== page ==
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Fremontworks : an investigation into the space between architecture and urban infrastructure Percy, George Alexander 1997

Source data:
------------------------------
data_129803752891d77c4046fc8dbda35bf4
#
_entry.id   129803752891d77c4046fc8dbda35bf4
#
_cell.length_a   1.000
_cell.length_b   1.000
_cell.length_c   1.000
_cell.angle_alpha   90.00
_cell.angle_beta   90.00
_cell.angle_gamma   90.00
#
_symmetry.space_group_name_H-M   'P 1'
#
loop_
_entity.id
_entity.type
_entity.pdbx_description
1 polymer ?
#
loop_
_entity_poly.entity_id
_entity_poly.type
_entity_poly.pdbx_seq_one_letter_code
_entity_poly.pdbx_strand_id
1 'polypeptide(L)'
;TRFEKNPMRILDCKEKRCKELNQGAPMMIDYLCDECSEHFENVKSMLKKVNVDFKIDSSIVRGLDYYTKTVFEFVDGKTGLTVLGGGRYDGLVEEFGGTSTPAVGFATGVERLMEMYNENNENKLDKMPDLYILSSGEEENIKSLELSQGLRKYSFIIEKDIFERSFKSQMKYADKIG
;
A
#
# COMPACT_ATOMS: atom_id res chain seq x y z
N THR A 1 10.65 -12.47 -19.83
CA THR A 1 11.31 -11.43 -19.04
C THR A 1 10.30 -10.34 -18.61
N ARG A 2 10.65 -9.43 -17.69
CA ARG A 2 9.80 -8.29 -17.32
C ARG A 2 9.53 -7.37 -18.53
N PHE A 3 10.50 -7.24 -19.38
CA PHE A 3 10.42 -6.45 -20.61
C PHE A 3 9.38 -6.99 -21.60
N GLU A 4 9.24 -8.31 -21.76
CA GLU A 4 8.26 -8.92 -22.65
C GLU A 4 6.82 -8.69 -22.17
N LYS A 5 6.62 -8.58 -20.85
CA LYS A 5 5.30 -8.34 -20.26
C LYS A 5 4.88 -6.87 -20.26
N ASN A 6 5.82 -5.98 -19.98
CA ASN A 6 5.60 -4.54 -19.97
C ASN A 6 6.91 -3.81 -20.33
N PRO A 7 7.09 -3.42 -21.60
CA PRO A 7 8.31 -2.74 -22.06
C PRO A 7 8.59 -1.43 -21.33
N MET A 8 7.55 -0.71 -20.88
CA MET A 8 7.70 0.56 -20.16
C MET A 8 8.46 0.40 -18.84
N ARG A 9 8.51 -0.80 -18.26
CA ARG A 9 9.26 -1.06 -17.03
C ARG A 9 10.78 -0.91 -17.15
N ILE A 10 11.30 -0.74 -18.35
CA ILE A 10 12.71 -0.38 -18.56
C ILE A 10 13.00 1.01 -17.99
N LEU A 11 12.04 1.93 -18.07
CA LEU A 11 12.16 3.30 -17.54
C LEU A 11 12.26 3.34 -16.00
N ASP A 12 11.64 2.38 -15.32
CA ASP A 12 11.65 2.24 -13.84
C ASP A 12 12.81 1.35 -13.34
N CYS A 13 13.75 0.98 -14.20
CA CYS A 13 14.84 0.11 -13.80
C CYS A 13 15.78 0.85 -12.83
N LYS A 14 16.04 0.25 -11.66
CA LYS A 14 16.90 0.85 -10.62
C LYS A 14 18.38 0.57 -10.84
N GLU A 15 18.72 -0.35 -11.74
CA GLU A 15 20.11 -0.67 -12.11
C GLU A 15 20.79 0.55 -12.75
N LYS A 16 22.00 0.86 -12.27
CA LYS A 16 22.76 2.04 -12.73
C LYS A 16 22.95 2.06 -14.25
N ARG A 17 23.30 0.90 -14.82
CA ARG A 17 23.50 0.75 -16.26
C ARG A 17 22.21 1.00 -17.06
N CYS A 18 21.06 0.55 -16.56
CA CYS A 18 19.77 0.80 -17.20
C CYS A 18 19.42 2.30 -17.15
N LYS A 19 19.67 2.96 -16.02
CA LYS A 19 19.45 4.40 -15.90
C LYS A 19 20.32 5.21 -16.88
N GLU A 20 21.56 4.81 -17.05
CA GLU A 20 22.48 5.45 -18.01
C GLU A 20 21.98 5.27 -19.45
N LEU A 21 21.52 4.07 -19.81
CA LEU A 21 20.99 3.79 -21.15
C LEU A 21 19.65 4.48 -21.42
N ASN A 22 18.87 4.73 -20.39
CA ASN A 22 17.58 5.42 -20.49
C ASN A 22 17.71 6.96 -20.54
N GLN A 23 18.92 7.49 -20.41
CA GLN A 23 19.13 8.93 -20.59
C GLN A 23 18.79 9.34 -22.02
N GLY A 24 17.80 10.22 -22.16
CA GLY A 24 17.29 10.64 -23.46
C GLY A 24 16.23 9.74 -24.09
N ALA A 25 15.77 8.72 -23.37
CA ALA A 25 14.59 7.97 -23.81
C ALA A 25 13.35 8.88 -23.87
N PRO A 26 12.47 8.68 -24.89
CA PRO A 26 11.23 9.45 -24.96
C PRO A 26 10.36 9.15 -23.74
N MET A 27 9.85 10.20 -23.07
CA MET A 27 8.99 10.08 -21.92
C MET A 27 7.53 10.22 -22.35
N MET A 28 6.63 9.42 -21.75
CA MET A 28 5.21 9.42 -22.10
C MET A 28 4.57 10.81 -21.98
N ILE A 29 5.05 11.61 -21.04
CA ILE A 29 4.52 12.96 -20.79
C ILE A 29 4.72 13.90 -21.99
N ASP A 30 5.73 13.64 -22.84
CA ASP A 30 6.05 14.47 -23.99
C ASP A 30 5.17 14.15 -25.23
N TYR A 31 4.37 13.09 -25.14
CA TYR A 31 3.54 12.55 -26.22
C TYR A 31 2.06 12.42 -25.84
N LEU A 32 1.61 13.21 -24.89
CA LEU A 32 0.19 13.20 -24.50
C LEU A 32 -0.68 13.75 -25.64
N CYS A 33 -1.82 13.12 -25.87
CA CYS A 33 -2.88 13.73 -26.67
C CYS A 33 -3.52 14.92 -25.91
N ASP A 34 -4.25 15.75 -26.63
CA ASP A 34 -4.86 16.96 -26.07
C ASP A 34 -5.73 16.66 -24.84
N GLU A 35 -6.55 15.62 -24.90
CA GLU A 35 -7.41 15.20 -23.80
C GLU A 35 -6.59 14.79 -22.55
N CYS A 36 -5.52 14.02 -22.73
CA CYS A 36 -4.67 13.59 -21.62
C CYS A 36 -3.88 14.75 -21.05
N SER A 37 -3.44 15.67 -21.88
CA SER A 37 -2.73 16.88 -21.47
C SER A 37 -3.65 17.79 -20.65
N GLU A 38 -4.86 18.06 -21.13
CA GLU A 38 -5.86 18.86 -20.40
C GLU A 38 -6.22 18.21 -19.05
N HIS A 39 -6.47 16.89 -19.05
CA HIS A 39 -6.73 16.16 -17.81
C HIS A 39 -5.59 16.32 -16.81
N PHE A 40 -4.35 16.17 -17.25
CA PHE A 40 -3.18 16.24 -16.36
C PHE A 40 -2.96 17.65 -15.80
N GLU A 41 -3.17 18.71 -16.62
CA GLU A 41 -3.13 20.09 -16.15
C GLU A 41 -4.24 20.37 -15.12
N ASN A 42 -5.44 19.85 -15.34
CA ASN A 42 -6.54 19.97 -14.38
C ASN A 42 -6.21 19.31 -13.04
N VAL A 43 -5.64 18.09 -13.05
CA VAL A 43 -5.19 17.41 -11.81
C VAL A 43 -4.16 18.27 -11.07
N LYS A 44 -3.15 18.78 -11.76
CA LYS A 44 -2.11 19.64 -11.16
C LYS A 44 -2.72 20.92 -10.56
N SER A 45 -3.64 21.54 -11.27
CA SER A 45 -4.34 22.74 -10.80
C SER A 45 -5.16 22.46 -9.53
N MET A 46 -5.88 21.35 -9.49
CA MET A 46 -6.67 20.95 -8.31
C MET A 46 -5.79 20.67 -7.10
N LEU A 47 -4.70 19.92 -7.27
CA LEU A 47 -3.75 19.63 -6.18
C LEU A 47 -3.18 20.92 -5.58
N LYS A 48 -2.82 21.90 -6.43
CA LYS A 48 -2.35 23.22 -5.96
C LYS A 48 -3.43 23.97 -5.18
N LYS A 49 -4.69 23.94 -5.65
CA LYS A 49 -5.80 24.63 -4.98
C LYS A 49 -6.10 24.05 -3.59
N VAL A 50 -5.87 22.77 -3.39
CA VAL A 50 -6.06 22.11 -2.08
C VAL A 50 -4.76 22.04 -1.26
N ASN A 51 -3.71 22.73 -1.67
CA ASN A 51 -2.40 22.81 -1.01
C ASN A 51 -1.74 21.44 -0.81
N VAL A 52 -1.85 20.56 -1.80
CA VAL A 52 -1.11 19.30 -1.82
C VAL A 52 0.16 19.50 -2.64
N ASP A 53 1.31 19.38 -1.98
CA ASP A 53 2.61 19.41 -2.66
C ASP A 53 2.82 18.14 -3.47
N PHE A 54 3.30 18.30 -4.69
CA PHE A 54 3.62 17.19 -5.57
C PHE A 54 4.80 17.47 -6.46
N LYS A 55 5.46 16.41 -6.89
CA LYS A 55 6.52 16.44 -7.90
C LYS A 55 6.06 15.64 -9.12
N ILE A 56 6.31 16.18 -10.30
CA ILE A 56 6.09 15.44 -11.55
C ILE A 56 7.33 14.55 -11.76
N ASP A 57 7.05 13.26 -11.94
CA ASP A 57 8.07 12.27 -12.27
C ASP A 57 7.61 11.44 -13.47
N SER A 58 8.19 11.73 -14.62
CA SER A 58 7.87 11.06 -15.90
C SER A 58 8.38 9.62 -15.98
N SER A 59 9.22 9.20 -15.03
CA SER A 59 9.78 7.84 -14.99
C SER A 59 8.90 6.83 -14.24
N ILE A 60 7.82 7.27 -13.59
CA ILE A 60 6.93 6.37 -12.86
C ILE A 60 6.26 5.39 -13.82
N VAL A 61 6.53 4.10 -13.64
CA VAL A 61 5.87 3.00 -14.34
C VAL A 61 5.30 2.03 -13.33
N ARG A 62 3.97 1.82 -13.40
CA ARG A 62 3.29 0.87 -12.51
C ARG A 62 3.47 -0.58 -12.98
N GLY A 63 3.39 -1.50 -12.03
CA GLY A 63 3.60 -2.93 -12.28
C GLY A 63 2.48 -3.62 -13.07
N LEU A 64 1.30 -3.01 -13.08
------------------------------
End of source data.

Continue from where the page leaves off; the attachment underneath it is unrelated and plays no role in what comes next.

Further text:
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F R E M O N T W O R K S : A N I N V E S T I G A T I O N I N T O T H E S P A C E B E T W E E N A R C H I T E C T U R E A N D U R B A N I N F R A S T R U C T U R E ' by G E O R G E A L E X A N D E R P E R C Y B . A . , The University of Bri t ish Columbia , 1988 A T H E S I S S U B M I T T E D I N P A R T I A L F U L F I L L M E N T O F T H E R E Q U I R E M E N T S F O R T H E D E G R E E O F M A S T E R O F A R C H I T E C T U R E T H E F A C U L T Y O F G R A D U A T E S T U D I E S School of Architecture We accept this thesis as conforming to the required standard T H E U N I V E R S I T Y O F B R I T I S H C O L U M B I A M a y 1997 (c) George Alexander Percy, 1997 In presenting this thesis in partial fulfilment of the requirements for an advanced degree at the University of British Columbia, I agree that the Library shall make it freely available for reference and study. I further agree that permission for extensive copying of this thesis for scholarly purposes may be granted by the head of my department or by his or her representatives. It is understood that copying or publication of this thesis for financial gain shall not be allowed without my written permission. , Der^artrneTrroT ^ < % 7 V <f . ^ ^L^JfX . The University of British Columbia Vancouver, Canada Date AAY VZ^ , ^ DE-6 (2/88) A B S T R A C T The thesis has evolved into a search for a spatial construction that lies at the juncture of two types of spatial articulation: architecture and urban infrastructure. In the case of the North American city, built infrastructure has become the accepted background to the urban condition, sublimating.itself almost invisibly into the consciousness of our everyday experience. E d Ruscha, describing the gloss of its homogenizing effect, used the term 'visual noise.' This thesis seeks to understand infrastructure not merely as a by-product of the built city - mere systems of service or as the common language of repeatable structures - but as a productive apparatus that mediates space. Understood in this way, the physical infrastructure of the city has the capacity to both produce new types of space and re-territorialize already "existing conditions of space. These operations work in several ways, and at various scales. First, the making.of infrastructure is motivated by a need to establish physical connections within the city. This has a two-fold effect: it both delimits new boundaries and configures radical new contiguities, impressing a new language of difference into the urban landscape, based on a logic of connectivity. Second, the making of infrastructures aggressively alters the physical shape of the city, catalyzing our thinking about the artificial and constructed conditions of 'ground' within the morphology of the city - the conditions of above, beneath, beside, on top and so on that form the physical surfaces of the city. Final ly , i f infrastructure can be understood as a language of difference, its syntax becomes the important measure in defining difference -columns, retaining walls, lamp-standards, handrails, bollards, telephone poles, signage all begin to assert territorial allegiances. If infrastructure can be seen to mediate urban space in these ways, the intention of this thesis is to generate a design which employs this thinking at an architectural and site specific level. To make this sort of space tangible means looking at infrastructure not merely as a language but as a perceptual register. In other words, to articulate the visual possibilities of an infrastructure's form, material and finer distinctions of grain, color, and juxtaposition in order to lend the 'language' a more perceptual character from the point of view of the subject. In this way, the spatiality of the project might at once betray the 'dumbness' of infrastructural form while striving for the finer character of architectural form. 11 T A B L E O F C O N T E N T S Title Page i Abstract i i Table of Contents i i i Acknowledgment iv Plan Level Park and Ride 1 Plan Level One 2 Plan Leve l T w o 3 Plan Level Three 4 Plan Leve l Four 5 Plan Leve l Four-b 6 Plan Leve l Five 7 Plan Leve l Six ' 8 Roo f Plan 9 Section 1 10 Section 2 11 South Elevation 12 iii ACKNOWLEDGMENT I would like to thank George Wagner, Marc Boutin, and Raphael Gomez-Moriana of my thesis committee for their direction and encouragement. In addition I would like to thank my production team of Michael Jacobson, Omar Nagati, Scott Posno, Patrick Louvouezo, Michele Hayden, Nigel Parish, Gregor Young, and my girl Susan Ock'well. I am also indebted to my 911 team of Rick Peck, Bi l l Uhrich, Hugh Bitz, Amanda Levey, Drew Furman, and Lisa Syverson. Finally, my special thanks to both George Wagner and Susan Ockwell for going way beyond the call. , iv i ./A l : A L E X P E R C Y U . B . C . A R C H I T E C T U R E 1 9 9 7 plan level 2 - market scale 1:200 j 1. shop i 2. stall 3. concourse 3 4 O D O D O o o o o o o o O 2 OC i L -F R E M O N T WORKS A L E X P E R C Y U . B . C . A R C H I T E C T U R E 1 9 9 7 plan level 4 - office/studio scale 1:200 1. office/studio 2. parking 5 o o o o o o o o o o o o o MM K i i SJ O - X I n l ' n T n " " ~ 1 n plan level 4b - office/studio scale 1:200 1. office/studio .-j 2. parking : j 6 F R E M O N T WORKS A L E X P E R C Y U . B . C . A R C H I T E C T U R E 1 9 9 7 plan level 5 - gallery/assembly hall scale 1:200 I 1. gallery 2. assembly hall ..,.„_•.':•: 7 plan level 6 - gallery/court scale 1:200 "1. gallery 2. court 8 9 10 IF R E M O NT WORKS A L E X P E R C Y U . B . C . A R C H I T E C T U R E 1997 «... SOUTH E L E V A 1 • • . . S C A L E l:2i 

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